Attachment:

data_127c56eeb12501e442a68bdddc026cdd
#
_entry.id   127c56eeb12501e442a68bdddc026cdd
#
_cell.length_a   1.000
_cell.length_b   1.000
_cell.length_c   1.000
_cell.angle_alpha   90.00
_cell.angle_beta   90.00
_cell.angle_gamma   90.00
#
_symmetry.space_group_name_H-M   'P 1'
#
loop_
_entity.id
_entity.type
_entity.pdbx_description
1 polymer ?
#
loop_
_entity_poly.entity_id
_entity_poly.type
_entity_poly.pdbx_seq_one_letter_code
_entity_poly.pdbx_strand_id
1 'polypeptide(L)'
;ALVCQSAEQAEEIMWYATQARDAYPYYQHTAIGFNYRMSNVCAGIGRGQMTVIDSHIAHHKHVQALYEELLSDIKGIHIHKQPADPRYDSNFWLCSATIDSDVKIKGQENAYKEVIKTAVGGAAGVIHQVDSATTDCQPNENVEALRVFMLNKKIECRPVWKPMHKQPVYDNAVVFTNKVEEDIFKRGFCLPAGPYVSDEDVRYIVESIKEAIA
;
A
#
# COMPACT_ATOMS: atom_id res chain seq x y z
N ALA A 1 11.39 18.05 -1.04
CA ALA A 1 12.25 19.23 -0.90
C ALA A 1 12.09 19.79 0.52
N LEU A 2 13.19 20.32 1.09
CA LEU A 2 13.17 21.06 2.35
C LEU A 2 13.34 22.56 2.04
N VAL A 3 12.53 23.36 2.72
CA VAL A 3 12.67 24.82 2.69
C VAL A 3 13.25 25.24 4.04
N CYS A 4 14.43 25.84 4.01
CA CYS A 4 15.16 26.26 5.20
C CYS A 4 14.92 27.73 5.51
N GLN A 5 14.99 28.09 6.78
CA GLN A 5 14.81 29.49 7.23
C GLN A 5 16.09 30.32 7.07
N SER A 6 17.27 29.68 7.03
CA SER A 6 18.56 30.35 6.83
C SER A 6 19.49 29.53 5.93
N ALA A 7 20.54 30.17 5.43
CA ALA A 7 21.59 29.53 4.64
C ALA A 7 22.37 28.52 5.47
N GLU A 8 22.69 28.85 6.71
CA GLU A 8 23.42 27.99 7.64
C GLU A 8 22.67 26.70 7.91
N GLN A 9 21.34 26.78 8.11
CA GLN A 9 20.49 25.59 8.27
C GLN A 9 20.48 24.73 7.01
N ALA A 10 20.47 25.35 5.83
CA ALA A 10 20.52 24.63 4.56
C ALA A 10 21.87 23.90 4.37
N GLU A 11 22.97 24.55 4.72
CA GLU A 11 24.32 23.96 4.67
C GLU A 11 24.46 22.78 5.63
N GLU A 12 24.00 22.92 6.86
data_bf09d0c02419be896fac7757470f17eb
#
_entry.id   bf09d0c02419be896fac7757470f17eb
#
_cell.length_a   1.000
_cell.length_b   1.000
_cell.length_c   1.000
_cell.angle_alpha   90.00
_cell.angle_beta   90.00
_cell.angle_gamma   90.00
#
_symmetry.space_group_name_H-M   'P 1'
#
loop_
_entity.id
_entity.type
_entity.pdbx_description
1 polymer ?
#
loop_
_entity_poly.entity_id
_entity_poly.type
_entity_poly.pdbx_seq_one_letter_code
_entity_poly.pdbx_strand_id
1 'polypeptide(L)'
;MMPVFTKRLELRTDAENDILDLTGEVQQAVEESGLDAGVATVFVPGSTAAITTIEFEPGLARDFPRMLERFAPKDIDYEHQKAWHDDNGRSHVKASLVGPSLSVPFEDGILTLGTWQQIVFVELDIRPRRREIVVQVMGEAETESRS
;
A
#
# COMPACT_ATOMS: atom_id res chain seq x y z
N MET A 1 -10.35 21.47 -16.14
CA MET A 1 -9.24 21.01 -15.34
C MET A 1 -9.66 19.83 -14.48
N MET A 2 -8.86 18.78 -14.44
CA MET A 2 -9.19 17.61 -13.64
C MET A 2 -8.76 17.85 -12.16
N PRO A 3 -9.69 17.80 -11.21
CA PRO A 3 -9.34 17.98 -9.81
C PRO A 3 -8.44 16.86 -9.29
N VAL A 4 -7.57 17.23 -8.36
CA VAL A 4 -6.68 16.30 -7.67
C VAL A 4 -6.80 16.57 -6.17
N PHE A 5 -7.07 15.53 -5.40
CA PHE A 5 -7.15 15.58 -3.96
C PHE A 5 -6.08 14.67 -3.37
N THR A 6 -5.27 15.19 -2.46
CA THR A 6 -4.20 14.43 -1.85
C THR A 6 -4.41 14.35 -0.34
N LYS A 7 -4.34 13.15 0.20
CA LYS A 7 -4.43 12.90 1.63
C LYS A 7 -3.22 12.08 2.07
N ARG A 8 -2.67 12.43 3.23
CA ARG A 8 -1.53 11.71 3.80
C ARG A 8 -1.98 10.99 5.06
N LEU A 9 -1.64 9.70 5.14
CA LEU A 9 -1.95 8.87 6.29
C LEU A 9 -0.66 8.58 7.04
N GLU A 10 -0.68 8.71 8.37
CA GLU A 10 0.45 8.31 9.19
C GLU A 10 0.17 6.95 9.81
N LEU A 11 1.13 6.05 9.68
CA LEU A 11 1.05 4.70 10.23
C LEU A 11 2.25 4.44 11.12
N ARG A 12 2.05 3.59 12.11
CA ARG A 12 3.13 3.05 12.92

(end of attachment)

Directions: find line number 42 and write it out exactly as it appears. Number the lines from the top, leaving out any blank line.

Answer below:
C CYS A 4 14.92 27.73 5.51